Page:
SACRAMENTO, Calif. Weeks after New York enacted the nation's toughest gun laws, California lawmakers said Thursday they want their state to do even more in response to recent mass shootings, particularly the Connecticut school massacre.
Democrats who control the state Legislature revealed 10 proposals that they said would make California the most restrictive state for possessing firearms.
They were joined at a Capitol news conference by San Francisco Mayor Ed Lee and Los Angeles Mayor Antonio Villaraigosa, along with several police chiefs.
"California has always been a leader on the issue of gun safety," Villaraigosa said. "New York has stepped up and stepped forward. California needs to answer the call."
Among the measures is one that would outlaw the future sale of semi-automatic rifles with detachable magazines. The restriction would prevent quick reloading by requiring bullets to be loaded one at a time.
Lawmakers also want to make some prohibitions apply to current gun owners, not just to people who buy weapons in the future.
Like New York, California also would require background checks for buying ammunition and would add to the list of prohibited weapons.
Those buying ammunition would have to pay a fee and undergo an initial background check by the state Department of Justice, similar to what is required now before buyers can purchase a weapon. Subsequent background checks would be done instantly by an ammunition seller checking the Justice Department's records.
The legislation also would ban possession of magazines holding more than 10 bullets, even by those who now own them legally. All weapons would have to be registered.
Sam Paredes, executive director of Gun Owners of California, promised that gun proponents will fight the measures in court if they become law.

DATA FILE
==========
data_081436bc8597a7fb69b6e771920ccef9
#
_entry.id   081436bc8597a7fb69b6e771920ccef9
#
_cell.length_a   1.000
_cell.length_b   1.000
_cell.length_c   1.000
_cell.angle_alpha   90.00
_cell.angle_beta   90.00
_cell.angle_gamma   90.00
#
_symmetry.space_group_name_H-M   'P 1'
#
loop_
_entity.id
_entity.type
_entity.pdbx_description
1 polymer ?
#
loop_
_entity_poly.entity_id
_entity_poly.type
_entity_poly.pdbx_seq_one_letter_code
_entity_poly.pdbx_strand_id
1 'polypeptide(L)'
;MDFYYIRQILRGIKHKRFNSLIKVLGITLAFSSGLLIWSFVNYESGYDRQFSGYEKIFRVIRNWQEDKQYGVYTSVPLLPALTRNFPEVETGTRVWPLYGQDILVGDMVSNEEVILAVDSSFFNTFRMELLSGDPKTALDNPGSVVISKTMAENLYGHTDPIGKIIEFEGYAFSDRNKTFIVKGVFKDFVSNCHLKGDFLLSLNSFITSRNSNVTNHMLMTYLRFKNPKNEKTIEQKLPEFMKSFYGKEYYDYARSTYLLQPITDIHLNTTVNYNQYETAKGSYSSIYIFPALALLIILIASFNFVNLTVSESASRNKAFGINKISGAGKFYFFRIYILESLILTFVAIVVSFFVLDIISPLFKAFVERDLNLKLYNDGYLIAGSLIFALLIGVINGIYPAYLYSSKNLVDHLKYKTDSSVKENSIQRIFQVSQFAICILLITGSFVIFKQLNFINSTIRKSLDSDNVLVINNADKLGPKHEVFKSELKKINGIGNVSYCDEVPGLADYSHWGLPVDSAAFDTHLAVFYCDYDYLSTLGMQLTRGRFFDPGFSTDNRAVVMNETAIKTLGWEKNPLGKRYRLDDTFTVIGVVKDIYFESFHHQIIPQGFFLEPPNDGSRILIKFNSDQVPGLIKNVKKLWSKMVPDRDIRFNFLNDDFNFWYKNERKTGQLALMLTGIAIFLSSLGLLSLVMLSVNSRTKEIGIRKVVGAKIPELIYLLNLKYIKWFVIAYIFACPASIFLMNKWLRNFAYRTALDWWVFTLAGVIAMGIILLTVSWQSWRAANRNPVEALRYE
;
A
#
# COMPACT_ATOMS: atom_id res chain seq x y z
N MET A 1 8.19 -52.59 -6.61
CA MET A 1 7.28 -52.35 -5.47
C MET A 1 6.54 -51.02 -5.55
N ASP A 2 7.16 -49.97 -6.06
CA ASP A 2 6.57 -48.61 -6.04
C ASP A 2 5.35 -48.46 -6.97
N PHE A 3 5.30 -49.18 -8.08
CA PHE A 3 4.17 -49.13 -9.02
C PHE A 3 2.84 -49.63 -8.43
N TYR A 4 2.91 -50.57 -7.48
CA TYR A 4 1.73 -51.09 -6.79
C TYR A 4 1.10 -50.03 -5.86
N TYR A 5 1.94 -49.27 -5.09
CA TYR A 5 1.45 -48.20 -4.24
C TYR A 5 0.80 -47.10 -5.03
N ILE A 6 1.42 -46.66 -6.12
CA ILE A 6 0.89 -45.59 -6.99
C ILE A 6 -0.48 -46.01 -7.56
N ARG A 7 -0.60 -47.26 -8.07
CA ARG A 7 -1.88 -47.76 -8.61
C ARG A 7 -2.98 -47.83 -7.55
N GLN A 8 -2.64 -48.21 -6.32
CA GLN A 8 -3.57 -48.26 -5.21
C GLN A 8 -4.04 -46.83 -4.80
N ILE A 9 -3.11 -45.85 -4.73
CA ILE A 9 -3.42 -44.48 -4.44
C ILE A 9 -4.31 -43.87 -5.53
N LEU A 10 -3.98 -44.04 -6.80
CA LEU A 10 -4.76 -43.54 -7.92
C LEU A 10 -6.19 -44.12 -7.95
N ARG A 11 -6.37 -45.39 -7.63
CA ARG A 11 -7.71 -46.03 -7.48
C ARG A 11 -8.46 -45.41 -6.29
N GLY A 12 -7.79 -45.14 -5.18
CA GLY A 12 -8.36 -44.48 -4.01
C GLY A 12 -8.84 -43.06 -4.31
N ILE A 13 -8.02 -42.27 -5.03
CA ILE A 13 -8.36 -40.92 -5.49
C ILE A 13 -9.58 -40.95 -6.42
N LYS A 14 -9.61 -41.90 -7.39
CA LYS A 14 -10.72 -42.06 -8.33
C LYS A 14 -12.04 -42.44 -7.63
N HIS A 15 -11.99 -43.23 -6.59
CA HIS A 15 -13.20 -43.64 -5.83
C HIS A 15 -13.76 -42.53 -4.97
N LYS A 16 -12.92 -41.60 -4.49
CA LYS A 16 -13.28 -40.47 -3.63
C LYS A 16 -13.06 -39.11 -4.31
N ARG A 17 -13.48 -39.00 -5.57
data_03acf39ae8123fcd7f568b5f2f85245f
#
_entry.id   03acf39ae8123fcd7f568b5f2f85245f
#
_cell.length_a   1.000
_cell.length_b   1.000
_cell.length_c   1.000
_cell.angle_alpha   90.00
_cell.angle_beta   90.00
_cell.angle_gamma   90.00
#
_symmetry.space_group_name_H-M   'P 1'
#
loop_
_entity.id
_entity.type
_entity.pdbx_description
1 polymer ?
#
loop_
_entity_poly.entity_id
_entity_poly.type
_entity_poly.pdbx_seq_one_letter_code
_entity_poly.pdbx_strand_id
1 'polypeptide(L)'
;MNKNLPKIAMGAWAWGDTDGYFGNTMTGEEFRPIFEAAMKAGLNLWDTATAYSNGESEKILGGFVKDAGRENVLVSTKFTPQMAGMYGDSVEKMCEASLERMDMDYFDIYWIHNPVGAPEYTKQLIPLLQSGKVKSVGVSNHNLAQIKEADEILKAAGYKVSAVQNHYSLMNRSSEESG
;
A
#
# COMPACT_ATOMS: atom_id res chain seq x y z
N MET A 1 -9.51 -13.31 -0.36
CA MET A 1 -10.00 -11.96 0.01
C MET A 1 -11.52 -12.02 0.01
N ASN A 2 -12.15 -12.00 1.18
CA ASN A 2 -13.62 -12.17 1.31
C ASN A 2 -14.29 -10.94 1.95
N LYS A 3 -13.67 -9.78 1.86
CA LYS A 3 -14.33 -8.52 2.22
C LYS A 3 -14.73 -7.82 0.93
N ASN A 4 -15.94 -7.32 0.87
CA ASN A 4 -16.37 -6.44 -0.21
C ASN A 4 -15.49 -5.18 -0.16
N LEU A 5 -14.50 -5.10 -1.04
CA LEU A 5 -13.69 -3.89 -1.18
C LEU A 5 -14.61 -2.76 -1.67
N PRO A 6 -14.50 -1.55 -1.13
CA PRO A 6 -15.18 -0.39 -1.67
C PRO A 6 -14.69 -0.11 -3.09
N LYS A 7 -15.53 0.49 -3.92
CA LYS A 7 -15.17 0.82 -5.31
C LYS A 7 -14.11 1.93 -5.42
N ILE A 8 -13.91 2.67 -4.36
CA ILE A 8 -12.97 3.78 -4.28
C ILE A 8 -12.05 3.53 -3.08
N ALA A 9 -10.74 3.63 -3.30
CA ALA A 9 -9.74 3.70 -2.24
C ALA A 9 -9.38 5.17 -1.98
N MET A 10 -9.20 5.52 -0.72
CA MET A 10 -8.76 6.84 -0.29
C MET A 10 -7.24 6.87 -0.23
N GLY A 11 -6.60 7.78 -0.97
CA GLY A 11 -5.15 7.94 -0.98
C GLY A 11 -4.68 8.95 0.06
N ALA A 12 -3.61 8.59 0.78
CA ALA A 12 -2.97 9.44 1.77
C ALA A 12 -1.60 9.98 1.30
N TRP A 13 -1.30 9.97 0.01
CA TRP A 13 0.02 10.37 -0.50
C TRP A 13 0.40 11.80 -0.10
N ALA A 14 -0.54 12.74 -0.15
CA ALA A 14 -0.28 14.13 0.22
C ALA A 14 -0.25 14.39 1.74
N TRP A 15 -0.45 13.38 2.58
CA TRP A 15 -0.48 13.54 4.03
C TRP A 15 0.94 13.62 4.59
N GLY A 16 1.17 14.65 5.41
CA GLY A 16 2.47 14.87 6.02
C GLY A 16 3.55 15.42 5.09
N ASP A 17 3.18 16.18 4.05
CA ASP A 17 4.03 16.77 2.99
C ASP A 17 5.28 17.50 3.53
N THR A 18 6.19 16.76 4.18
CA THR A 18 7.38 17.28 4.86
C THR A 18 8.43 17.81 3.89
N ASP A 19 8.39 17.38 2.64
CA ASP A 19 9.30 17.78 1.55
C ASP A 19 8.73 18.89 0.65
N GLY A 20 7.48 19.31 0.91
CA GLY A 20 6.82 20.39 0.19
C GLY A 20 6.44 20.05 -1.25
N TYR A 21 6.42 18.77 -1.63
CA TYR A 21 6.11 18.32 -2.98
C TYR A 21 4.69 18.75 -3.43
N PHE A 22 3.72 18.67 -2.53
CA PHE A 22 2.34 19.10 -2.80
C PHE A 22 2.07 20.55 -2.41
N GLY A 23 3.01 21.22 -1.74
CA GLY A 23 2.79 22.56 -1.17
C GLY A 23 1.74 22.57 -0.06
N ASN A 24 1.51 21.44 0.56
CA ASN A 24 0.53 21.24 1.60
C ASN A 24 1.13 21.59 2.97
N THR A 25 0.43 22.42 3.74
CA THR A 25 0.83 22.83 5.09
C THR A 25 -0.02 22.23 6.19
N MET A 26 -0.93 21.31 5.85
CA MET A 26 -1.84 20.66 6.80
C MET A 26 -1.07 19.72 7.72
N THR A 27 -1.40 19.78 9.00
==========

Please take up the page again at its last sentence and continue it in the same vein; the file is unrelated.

"It strikes me as if these folks are playing some sort of game of one-upsmanship with New York at the expense of law-abiding citizens, and that's just unconscionable," he said about lawmakers.
Republicans say the Democrats are exploiting the shooting at Sandy Hook Elementary to push their own agendas, reports CBS Sacramento station KOVR-TV. "The laws they are (proposing) would have made no difference in the Connecticut shooting whatsoever," Sen. Dan Logue said.
He added that lawmakers need to focus on other issues that lead to violence. "We've got the issue of PlayStations, where there is violent games," Logue said. "I mean, what about Hollywood and what they are putting out?"
Three bills have been introduced, with others to come before this month's deadline for submitting legislation.
The measures are the most stringent to date among numerous proposals introduced this year to strengthen California's firearm regulations.
Senate President Pro Tem Darrell Steinberg said he is confident Democrats can use their majorities in the Assembly and Senate to send the measures to Democratic Gov. Jerry Brown this year.
Brown has declined to comment on weapons legislation before it reaches him.
Steinberg said the measures are designed to close numerous loopholes that gun manufacturers have exploited to get around California's existing restrictions.
Those measures had been the strongest in the nation until.
Other proposed measures in California would ban so-called "bullet buttons" that can be used to quickly detach and reload magazines in semi-automatic rifles, and update the legal definition of shotguns to prohibit a new version that can rapidly fire shotgun shells and .45-caliber ammunition.
The state also would restrict the lending of guns to keep weapons from felons, mentally ill people and others who are prohibited from ownership.